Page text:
spacemail2.pngWhen Shelby Smith wrote to me about his latest project, Space Email, I was immediately intrigued. Space Email is a "communication experiment" in the form of a virtual email terminal. Before I sent my first space email, I was skeptical that this could be a compelling experience. A day later, after keeping a browser tab open to compulsively check my space inbox, and after firing off several missives of my own, I knew I was hooked.

You start with an empty inbox. Click "Compose", then enter a name, subject, message body, and click "Send". What will you write? A declaration? A story? A joke? Smith said that the question on his mind when creating Space Email was "What would you say if you didn't know anyone was listening?" But the theme could just as easily be "What would you say if you knew that anybody might be listening (but with no idea of who you are)?" Just don't include any personal information that you don't want public; all messages will be stored indefinitely.

After you've sent at least one email, go back to your inbox and click "Refresh". Within a few seconds, you should have mail. Read it, ponder it, then go back and refresh again. Sometimes there seems to be higher traffic than others, but it shouldn't take long before you've got an inbox full of enigmatic epistles, curious confessions, and flash fiction. Each email will show up in everyone's inbox. You can't reply directly, but I've already seen some replies to other messages labeled as such in their subject lines (but some are just marked "Re: whatever" for the heck of it). The content in Space Email will only become better and more varied as more people contribute.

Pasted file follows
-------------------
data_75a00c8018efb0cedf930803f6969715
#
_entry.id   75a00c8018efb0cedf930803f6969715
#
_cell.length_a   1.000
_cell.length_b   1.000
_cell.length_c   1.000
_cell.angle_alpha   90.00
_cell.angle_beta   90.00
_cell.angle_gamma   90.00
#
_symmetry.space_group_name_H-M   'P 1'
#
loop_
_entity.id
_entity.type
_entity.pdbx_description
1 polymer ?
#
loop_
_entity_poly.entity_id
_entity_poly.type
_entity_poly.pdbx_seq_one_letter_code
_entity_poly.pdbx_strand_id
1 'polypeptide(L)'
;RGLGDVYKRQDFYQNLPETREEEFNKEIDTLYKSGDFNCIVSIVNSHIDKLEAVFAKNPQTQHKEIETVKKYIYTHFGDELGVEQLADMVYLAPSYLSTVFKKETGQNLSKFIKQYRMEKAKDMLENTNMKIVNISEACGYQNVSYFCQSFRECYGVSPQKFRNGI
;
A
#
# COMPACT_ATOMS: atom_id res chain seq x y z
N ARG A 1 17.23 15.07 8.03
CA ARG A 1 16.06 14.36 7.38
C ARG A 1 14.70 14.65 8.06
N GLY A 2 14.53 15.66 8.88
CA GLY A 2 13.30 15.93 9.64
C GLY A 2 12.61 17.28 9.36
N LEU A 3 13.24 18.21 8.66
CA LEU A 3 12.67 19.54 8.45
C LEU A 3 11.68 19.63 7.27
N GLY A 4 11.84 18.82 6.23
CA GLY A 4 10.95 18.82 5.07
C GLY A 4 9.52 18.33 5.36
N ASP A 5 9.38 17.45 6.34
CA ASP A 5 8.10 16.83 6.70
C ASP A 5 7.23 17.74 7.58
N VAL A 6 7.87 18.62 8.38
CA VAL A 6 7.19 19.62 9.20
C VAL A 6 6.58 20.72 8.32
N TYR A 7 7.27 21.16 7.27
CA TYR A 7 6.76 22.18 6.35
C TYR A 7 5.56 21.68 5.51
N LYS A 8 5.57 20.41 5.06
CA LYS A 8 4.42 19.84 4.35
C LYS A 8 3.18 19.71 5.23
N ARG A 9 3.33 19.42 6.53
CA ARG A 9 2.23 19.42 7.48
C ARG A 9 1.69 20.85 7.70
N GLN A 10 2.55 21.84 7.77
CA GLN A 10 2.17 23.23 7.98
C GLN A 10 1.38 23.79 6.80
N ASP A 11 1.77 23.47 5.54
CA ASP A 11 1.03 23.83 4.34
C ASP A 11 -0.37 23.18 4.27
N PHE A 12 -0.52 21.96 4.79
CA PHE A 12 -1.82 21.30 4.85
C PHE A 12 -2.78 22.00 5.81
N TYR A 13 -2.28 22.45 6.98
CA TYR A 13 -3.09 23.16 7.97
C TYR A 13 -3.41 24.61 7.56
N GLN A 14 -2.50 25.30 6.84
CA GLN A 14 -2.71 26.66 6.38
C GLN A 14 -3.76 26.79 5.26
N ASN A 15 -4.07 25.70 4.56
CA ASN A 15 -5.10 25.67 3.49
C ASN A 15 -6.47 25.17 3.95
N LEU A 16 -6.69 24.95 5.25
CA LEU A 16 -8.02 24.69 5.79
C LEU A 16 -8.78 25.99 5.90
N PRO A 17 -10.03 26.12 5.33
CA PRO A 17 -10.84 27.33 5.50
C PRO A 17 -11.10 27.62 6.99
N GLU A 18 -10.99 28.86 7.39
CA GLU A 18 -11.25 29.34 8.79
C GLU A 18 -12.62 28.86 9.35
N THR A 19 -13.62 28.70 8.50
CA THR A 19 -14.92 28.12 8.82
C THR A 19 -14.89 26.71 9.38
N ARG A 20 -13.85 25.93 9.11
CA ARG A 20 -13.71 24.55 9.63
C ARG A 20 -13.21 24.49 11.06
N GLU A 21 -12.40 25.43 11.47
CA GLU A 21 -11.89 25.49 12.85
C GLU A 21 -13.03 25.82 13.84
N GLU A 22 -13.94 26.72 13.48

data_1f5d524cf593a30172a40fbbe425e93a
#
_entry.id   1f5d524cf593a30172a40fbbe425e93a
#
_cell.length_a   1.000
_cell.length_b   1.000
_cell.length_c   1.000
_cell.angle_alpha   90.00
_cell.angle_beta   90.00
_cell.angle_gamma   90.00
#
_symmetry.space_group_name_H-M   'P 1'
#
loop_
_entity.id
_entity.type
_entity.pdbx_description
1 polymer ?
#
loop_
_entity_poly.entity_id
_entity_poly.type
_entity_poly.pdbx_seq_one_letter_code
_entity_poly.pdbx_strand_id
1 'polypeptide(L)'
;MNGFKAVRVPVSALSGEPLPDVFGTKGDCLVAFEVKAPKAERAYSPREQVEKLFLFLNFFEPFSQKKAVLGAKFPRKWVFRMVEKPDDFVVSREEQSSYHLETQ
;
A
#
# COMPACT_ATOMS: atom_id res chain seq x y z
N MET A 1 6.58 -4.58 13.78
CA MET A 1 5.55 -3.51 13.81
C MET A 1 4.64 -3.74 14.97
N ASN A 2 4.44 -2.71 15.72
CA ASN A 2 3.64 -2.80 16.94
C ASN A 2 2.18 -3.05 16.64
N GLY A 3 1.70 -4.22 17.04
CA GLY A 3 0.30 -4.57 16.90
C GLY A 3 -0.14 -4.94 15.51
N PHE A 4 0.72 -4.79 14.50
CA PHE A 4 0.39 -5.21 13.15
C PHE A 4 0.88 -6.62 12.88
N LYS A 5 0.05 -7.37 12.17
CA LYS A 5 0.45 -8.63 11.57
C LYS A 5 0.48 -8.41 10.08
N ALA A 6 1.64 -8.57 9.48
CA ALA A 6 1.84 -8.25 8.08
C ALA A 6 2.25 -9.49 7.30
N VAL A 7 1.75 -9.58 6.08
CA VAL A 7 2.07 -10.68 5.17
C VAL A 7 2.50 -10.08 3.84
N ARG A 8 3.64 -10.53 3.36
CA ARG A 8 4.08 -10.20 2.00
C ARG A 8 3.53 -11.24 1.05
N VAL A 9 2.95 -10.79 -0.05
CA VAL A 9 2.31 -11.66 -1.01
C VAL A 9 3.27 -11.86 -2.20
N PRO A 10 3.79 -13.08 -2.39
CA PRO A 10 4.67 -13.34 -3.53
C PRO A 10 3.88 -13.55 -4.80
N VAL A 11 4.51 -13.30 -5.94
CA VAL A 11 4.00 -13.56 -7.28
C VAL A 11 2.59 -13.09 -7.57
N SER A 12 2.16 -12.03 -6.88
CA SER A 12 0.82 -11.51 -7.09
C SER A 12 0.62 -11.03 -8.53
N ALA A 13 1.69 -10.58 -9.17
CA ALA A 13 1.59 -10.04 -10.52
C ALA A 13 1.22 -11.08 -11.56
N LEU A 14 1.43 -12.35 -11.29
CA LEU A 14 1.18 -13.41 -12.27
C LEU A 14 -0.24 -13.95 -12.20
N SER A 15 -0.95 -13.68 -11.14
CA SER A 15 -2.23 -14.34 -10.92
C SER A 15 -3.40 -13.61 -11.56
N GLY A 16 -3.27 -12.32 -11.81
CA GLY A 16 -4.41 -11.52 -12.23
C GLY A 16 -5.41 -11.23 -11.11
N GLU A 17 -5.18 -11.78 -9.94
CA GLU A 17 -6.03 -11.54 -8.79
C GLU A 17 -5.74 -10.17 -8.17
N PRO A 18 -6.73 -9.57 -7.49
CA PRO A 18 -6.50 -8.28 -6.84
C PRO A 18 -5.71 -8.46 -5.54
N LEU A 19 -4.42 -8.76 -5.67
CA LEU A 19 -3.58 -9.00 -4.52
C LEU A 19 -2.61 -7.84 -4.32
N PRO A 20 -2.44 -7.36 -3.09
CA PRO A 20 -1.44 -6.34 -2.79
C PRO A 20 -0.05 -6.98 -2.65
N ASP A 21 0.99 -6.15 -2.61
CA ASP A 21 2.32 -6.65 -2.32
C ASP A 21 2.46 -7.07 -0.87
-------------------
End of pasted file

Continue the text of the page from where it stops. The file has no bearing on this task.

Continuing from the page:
Some may ask if this is a game. Considering all of the interaction and rewards, I can only answer with a resounding "Yes!" It is a massively multiplayer, asynchronous, text-based game and I hope its servers stay running forever.

You can participate in Space Email using your browser, either on the author's website or on Game Jolt (both versions use the same database).